Both feature a 1.0-litre three-cylinder engine producing 50kW of power and 93Nm of torque. It offers average fuel consumption of just 4.3 litres per 100km, making it one of the most fuel-efficient cars this side of a hybrid.
The European-only micro cars are available in three- and five-door form, with both exhibiting stylish new looks complete with LED daytime running lights.
Inside, the French city cars feature USB inputs and Bluetooth-compatible in-car technology, and an optional new automated manual Electronic Gearbox System for the C1. The EGS package increases fuel consumption to 4.5L/100km.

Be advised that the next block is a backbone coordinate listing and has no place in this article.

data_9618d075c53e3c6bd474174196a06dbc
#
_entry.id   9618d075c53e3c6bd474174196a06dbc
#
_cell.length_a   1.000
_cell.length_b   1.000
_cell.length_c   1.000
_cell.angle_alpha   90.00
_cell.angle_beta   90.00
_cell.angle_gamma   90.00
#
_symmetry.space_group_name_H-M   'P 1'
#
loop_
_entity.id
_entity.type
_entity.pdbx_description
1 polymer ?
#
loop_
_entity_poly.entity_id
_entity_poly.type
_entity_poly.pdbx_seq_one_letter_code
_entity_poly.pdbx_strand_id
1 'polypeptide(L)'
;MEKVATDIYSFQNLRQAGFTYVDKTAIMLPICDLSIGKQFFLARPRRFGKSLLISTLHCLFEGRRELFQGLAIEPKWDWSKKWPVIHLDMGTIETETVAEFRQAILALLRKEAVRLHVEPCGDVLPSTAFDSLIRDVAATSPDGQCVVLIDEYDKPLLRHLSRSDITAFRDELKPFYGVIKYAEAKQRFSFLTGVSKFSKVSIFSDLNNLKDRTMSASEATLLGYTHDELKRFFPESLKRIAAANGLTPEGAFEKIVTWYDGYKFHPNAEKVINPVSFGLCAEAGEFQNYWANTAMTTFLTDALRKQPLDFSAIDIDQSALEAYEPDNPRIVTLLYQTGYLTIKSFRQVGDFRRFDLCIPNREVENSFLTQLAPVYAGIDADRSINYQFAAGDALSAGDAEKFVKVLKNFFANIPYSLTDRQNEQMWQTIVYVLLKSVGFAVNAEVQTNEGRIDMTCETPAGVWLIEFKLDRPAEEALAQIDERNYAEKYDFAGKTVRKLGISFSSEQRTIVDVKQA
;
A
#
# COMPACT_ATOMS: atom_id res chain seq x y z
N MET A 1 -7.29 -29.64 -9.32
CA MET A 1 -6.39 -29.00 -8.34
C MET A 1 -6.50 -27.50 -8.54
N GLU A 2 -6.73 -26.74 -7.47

Peugeot says the five-door variants have been the most popular in the past, accounting for 59.6 per cent of total sales. The company expects that popularity to carry over to the new model.
As for the styling differences between the two, the front ends of both vehicles are quite unique. The Citroen presents a more bubbly personality with softer headlight designs, while the Peugeot seems sharper with a wider lower grille.
There are no plans for Peugeot or Citroen to introduce the entry-level models in Australia at this stage. What do you think? Would you like to see them Down Under?